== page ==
Chronic Chronicling: The Inspiration for my Simple Syrup Teddy: I used to work with this beautiful, funny, energetic woman. One day I was with her watching a bike race in Vancouver on a rainy day – I thought it might be interesting.  Bikes were skidding and wiping out all over the place and you don’t really see who wins – you have to wait for the news to spread through the crowd – it was uninteresting. She livened up the whole spectator situation when she pulled her Tequila Teddy out of her purse. That’s what she called her honey bear that she had refilled with tequila and I thought she was hilarious.  Her boyfriend was a cyclist so she came prepared.



Do you eat, sleep, do you breathe me any more? by Rachelle
August 13, 2008, 6:12 am
Filed under: Uncategorized

Posted by: Rachelle

Why yes, Lisa Loeb, we do!

My kids have fallen in love with the song stylings of Ms. Lisa Loeb — and frankly, what’s not to love? (So much better then the current Vanessa Hudgens crush also going on in download land over here.)

Lisa has a series of video up on epicurious. This one about her favorite kitchen tools is nice. (Isn’t she just adorable?) And here’s her recipe for Peanut Butter and Jelly Cookies. Thanks Lisa!



Some Thoughts About Ingredients by Rachelle
August 5, 2008, 9:38 am
Filed under: Tips, Uncategorized | Tags:

When making something simple like bruschetta, the important thing is to use good ingredients. You’ll need these to make Lazy Gourmet Bruschetta, but they are also good pantry basics to have on hand.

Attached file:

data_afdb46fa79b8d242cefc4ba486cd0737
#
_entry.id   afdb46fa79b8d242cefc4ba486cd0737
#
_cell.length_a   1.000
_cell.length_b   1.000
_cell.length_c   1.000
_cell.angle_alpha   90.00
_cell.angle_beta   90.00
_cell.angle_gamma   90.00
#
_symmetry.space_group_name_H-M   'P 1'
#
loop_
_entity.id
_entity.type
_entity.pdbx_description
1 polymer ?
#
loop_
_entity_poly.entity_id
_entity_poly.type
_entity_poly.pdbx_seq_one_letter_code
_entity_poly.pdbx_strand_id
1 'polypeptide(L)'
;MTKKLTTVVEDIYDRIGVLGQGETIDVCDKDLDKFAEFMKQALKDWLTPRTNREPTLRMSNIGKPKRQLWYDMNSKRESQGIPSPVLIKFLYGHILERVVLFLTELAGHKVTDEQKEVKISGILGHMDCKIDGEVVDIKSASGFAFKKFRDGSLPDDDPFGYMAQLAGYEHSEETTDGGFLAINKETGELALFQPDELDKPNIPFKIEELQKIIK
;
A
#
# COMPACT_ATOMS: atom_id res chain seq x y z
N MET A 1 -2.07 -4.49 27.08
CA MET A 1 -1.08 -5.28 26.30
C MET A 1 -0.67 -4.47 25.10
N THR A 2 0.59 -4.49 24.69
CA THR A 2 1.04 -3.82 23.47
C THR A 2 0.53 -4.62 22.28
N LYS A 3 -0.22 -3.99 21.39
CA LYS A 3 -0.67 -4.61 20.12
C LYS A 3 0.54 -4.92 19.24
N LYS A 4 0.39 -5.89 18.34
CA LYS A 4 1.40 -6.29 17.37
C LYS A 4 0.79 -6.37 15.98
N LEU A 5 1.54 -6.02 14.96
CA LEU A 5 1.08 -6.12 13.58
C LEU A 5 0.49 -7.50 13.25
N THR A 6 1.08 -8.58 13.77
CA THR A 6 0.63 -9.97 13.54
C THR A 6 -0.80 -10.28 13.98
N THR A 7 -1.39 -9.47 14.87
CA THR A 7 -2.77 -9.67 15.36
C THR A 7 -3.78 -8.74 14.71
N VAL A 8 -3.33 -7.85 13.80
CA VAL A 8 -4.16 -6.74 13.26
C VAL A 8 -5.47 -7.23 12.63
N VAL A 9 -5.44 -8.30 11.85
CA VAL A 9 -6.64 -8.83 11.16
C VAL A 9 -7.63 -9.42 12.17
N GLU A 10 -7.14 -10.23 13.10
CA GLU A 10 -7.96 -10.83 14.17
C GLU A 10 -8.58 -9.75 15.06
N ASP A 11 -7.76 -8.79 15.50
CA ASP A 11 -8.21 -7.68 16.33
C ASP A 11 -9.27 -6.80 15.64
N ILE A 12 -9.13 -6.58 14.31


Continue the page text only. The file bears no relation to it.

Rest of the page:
Fresh Garlic. Please, I beg you, abandon garlic powder. Buy whole garlic, or cheat a little and get a jar of the pre-chopped stuff. It’s usually in the produce section with the salad supplies. It makes food prep easier, and is nearly as nice as chopping it fresh.

Fresh Basil is essential for dishes like bruschetta, or to put on homemade pizza — or even to jazz up a pre-made deli pizza. You can grow in on your windowsill in a pot, or buy it fresh in small-to-large packages in the produce department.

Olive Oil can really range in price and quality. Get decent olive oil — not the most expensive, but not the cheapest either. It must be extra virgin. If you have the cheaper non-virgin stuff, use it in cooked foods where the flavor is not as prominent. For cold dishes use the good stuff.

Parmesan/Romano/Assagio. You are absolutely forbidden to use Parmesan ‘cheese’ in the green can. We are not eating in 1972 folks. Go buy a bag or carton of the pre-shredded stuff, or save some coin and get a triangular block and shred on a grater (fine or heavier depending on what you like) or shave it into thin slices with a sharp knife.